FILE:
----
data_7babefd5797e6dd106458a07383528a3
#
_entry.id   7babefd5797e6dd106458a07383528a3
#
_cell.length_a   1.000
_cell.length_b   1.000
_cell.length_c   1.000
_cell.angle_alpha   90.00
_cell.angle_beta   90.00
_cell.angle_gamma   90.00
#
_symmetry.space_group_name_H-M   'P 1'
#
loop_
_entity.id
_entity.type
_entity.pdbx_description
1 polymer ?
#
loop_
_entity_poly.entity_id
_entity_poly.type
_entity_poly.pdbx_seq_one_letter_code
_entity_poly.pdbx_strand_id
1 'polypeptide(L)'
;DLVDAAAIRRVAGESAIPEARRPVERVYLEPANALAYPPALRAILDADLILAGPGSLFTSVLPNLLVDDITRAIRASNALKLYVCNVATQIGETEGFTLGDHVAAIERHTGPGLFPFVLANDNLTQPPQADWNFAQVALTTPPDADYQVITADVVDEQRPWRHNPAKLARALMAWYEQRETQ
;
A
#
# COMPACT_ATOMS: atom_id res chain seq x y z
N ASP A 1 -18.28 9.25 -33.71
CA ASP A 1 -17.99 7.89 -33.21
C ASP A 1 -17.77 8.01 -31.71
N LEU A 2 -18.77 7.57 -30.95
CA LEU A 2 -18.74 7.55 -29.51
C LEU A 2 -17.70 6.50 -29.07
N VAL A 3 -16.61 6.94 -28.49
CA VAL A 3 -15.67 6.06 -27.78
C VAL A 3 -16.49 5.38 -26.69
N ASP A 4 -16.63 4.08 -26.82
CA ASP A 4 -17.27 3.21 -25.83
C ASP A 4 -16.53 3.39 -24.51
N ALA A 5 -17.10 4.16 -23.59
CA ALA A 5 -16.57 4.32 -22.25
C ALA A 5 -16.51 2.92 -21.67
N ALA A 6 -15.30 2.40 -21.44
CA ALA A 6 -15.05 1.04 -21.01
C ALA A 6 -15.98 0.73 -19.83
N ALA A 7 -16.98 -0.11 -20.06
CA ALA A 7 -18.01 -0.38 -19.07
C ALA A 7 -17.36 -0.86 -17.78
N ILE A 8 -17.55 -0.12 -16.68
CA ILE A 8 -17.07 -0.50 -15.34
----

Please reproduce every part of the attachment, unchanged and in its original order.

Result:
data_7babefd5797e6dd106458a07383528a3
#
_entry.id   7babefd5797e6dd106458a07383528a3
#
_cell.length_a   1.000
_cell.length_b   1.000
_cell.length_c   1.000
_cell.angle_alpha   90.00
_cell.angle_beta   90.00
_cell.angle_gamma   90.00
#
_symmetry.space_group_name_H-M   'P 1'
#
loop_
_entity.id
_entity.type
_entity.pdbx_description
1 polymer ?
#
loop_
_entity_poly.entity_id
_entity_poly.type
_entity_poly.pdbx_seq_one_letter_code
_entity_poly.pdbx_strand_id
1 'polypeptide(L)'
;DLVDAAAIRRVAGESAIPEARRPVERVYLEPANALAYPPALRAILDADLILAGPGSLFTSVLPNLLVDDITRAIRASNALKLYVCNVATQIGETEGFTLGDHVAAIERHTGPGLFPFVLANDNLTQPPQADWNFAQVALTTPPDADYQVITADVVDEQRPWRHNPAKLARALMAWYEQRETQ
;
A
#
# COMPACT_ATOMS: atom_id res chain seq x y z
N ASP A 1 -18.28 9.25 -33.71
CA ASP A 1 -17.99 7.89 -33.21
C ASP A 1 -17.77 8.01 -31.71
N LEU A 2 -18.77 7.57 -30.95
CA LEU A 2 -18.74 7.55 -29.51
C LEU A 2 -17.70 6.50 -29.07
N VAL A 3 -16.61 6.94 -28.49
CA VAL A 3 -15.67 6.06 -27.78
C VAL A 3 -16.49 5.38 -26.69
N ASP A 4 -16.63 4.08 -26.82
CA ASP A 4 -17.27 3.21 -25.83
C ASP A 4 -16.53 3.39 -24.51
N ALA A 5 -17.10 4.16 -23.59
CA ALA A 5 -16.57 4.32 -22.25
C ALA A 5 -16.51 2.92 -21.67
N ALA A 6 -15.30 2.40 -21.44
CA ALA A 6 -15.05 1.04 -21.01
C ALA A 6 -15.98 0.73 -19.83
N ALA A 7 -16.98 -0.11 -20.06
CA ALA A 7 -18.01 -0.38 -19.07
C ALA A 7 -17.36 -0.86 -17.78
N ILE A 8 -17.55 -0.12 -16.68
CA ILE A 8 -17.07 -0.50 -15.34